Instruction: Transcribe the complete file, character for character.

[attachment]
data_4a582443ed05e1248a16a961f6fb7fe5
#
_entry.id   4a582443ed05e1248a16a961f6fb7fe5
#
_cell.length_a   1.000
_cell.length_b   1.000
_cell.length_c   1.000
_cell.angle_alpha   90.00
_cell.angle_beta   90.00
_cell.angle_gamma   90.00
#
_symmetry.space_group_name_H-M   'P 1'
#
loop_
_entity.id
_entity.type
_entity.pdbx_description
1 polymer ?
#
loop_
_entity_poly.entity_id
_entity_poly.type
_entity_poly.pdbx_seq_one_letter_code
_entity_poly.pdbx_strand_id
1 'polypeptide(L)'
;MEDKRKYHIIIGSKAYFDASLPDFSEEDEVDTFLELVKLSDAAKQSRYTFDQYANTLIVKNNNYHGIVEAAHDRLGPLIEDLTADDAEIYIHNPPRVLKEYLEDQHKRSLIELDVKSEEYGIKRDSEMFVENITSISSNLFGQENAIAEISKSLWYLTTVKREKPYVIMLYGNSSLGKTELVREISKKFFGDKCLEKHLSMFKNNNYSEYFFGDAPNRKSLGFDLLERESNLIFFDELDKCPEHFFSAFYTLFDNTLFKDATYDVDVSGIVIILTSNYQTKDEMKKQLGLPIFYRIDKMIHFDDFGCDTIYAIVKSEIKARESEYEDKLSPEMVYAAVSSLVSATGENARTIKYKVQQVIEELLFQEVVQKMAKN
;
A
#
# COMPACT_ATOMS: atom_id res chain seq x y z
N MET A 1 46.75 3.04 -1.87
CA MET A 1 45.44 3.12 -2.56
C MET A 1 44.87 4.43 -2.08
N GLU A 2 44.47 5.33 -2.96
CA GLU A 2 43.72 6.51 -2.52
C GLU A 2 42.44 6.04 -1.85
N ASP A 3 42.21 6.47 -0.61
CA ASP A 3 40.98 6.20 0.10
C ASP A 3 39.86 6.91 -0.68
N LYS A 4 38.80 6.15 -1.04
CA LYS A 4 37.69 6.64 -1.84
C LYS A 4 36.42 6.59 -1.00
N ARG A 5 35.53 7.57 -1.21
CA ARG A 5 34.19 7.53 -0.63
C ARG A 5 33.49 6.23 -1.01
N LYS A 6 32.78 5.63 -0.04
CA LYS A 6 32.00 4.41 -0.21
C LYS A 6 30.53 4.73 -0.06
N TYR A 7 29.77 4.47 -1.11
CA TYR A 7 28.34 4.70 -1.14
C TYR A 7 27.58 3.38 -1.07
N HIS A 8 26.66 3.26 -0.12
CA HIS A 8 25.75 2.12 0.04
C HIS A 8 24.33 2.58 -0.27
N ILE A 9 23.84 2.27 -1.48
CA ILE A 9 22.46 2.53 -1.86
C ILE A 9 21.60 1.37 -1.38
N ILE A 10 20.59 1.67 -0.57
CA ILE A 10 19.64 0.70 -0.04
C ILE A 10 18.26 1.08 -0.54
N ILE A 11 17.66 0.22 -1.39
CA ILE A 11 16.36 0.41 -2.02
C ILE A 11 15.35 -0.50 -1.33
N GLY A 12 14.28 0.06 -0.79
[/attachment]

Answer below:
data_4a582443ed05e1248a16a961f6fb7fe5
#
_entry.id   4a582443ed05e1248a16a961f6fb7fe5
#
_cell.length_a   1.000
_cell.length_b   1.000
_cell.length_c   1.000
_cell.angle_alpha   90.00
_cell.angle_beta   90.00
_cell.angle_gamma   90.00
#
_symmetry.space_group_name_H-M   'P 1'
#
loop_
_entity.id
_entity.type
_entity.pdbx_description
1 polymer ?
#
loop_
_entity_poly.entity_id
_entity_poly.type
_entity_poly.pdbx_seq_one_letter_code
_entity_poly.pdbx_strand_id
1 'polypeptide(L)'
;MEDKRKYHIIIGSKAYFDASLPDFSEEDEVDTFLELVKLSDAAKQSRYTFDQYANTLIVKNNNYHGIVEAAHDRLGPLIEDLTADDAEIYIHNPPRVLKEYLEDQHKRSLIELDVKSEEYGIKRDSEMFVENITSISSNLFGQENAIAEISKSLWYLTTVKREKPYVIMLYGNSSLGKTELVREISKKFFGDKCLEKHLSMFKNNNYSEYFFGDAPNRKSLGFDLLERESNLIFFDELDKCPEHFFSAFYTLFDNTLFKDATYDVDVSGIVIILTSNYQTKDEMKKQLGLPIFYRIDKMIHFDDFGCDTIYAIVKSEIKARESEYEDKLSPEMVYAAVSSLVSATGENARTIKYKVQQVIEELLFQEVVQKMAKN
;
A
#
# COMPACT_ATOMS: atom_id res chain seq x y z
N MET A 1 46.75 3.04 -1.87
CA MET A 1 45.44 3.12 -2.56
C MET A 1 44.87 4.43 -2.08
N GLU A 2 44.47 5.33 -2.96
CA GLU A 2 43.72 6.51 -2.52
C GLU A 2 42.44 6.04 -1.85
N ASP A 3 42.21 6.47 -0.61
CA ASP A 3 40.98 6.20 0.10
C ASP A 3 39.86 6.91 -0.68
N LYS A 4 38.80 6.15 -1.04
CA LYS A 4 37.69 6.64 -1.84
C LYS A 4 36.42 6.59 -1.00
N ARG A 5 35.53 7.57 -1.21
CA ARG A 5 34.19 7.53 -0.63
C ARG A 5 33.49 6.23 -1.01
N LYS A 6 32.78 5.63 -0.04
CA LYS A 6 32.00 4.41 -0.21
C LYS A 6 30.53 4.73 -0.06
N TYR A 7 29.77 4.47 -1.11
CA TYR A 7 28.34 4.70 -1.14
C TYR A 7 27.58 3.38 -1.07
N HIS A 8 26.66 3.26 -0.12
CA HIS A 8 25.75 2.12 0.04
C HIS A 8 24.33 2.58 -0.27
N ILE A 9 23.84 2.27 -1.48
CA ILE A 9 22.46 2.53 -1.86
C ILE A 9 21.60 1.37 -1.38
N ILE A 10 20.59 1.67 -0.57
CA ILE A 10 19.64 0.70 -0.04
C ILE A 10 18.26 1.08 -0.54
N ILE A 11 17.66 0.22 -1.39
CA ILE A 11 16.36 0.41 -2.02
C ILE A 11 15.35 -0.50 -1.33
N GLY A 12 14.28 0.06 -0.79